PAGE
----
Geisel School of Medicine
Background: The host response to infection by Plasmodium falciparum, the parasite most often responsible for severe malaria, ranges from asymptomatic parasitaemia to death. The clinical trajectory of malaria is influenced by host genetics and parasite load, but the factors determining why some infections produce uncomplicated malaria and some proceed to severe disease remain incompletely understood.
Methods: To identify molecular markers of severe falciparum malaria, human gene expression patterns were compared between children aged 6 months to 5 years with severe and uncomplicated malaria who were enrolled in a case–control study in Bandiagara, Mali. Microarrays were used to obtain expression data on severe cases and uncomplicated controls at the time of acute disease presentation (five uncomplicated and five severe), 1 week after presentation (three uncomplicated and three severe) and treatment initiation, and in the subsequent dry season (late convalescence, four uncomplicated and four severe). This is a pilot study for the first use of microarray technology in Mali.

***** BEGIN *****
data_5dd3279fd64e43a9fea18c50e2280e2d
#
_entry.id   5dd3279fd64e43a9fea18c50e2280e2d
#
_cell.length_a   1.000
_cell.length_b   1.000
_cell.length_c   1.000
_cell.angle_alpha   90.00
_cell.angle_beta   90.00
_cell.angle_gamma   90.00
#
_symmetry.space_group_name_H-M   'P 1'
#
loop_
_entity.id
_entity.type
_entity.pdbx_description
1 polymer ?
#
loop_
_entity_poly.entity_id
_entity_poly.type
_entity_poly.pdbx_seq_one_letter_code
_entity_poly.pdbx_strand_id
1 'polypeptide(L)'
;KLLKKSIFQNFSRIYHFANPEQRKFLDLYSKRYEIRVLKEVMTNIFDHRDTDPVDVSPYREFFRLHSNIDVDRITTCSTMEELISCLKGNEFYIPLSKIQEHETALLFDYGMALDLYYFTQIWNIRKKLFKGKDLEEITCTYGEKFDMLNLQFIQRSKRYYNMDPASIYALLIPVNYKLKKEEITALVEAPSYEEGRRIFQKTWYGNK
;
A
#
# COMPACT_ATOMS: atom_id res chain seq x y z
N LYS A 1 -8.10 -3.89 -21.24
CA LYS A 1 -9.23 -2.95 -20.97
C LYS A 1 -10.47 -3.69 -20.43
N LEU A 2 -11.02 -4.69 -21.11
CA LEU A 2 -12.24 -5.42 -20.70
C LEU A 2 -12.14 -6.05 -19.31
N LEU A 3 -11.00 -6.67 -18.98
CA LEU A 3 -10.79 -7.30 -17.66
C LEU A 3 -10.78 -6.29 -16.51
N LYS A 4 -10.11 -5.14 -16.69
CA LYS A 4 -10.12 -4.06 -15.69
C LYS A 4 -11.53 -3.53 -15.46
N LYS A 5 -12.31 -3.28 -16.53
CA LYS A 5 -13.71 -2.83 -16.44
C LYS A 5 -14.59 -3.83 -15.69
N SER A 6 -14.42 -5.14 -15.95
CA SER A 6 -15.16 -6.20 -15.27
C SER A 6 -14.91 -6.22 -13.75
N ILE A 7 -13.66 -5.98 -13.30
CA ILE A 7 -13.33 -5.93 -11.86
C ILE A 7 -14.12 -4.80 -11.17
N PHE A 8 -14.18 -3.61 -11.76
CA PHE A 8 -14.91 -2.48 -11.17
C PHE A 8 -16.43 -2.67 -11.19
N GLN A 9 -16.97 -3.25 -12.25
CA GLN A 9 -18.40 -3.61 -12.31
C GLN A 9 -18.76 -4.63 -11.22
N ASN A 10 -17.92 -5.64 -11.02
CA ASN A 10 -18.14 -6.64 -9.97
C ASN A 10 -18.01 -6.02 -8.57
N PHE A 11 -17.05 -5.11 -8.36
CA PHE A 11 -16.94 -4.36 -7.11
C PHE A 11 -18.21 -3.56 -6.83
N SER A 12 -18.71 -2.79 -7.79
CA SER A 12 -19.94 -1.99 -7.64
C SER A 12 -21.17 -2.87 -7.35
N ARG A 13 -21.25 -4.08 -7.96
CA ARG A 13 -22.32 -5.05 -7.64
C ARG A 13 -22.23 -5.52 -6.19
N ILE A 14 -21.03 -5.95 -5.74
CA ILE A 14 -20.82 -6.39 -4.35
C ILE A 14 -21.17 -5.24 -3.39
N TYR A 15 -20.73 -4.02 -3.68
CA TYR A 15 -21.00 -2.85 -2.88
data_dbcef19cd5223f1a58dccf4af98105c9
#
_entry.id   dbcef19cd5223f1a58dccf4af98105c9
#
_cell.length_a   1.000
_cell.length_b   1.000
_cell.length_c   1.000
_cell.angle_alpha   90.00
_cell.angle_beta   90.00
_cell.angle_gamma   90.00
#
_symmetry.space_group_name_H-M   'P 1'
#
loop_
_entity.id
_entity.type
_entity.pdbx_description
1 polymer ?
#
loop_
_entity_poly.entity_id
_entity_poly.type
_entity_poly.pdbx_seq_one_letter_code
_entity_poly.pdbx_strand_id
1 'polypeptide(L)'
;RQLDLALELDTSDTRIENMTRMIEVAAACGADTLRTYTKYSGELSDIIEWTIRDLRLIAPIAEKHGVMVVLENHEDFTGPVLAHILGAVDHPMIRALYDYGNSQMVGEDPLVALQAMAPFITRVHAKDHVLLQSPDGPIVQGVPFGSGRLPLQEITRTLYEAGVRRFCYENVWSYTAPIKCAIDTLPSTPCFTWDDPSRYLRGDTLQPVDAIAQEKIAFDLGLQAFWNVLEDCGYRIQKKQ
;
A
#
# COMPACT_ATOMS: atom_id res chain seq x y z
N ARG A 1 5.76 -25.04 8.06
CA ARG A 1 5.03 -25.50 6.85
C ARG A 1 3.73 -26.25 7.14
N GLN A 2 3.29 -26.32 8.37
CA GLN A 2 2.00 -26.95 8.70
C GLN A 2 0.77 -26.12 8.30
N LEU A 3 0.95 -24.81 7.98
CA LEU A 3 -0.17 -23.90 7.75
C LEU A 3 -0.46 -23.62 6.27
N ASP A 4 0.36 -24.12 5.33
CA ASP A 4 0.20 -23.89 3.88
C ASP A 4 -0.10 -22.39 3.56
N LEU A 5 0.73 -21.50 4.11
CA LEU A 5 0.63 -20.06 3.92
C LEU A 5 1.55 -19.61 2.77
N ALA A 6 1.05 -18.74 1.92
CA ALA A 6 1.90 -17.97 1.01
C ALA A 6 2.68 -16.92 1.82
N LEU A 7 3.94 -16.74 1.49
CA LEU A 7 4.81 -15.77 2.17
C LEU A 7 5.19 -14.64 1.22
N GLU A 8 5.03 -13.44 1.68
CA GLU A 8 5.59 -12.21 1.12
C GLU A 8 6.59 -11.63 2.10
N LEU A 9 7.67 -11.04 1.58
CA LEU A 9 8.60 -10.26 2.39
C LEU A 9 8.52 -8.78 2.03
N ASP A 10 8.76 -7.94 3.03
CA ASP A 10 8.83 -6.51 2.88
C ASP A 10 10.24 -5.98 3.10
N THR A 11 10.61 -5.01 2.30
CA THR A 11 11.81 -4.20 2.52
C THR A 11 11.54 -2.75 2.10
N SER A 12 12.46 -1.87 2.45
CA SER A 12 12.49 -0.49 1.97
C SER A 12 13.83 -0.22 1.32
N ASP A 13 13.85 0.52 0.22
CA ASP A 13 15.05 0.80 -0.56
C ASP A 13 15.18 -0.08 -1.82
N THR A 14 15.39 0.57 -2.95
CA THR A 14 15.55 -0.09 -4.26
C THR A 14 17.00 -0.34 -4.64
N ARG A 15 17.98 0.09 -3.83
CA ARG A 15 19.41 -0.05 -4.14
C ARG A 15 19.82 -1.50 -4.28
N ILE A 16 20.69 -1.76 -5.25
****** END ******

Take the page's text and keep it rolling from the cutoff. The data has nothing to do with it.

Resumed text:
Dartmouth Digital Commons Citation
Sobota, Rafal S.; Dara, Antoine; Manning, Jessica E.; and Niangaly, Amadou, "Expression of Complement and Toll-Like Receptor Pathway Genes is Associated with Malaria Severity in Mali: A Pilot Case Control Study" (2016). Dartmouth Scholarship. 1346.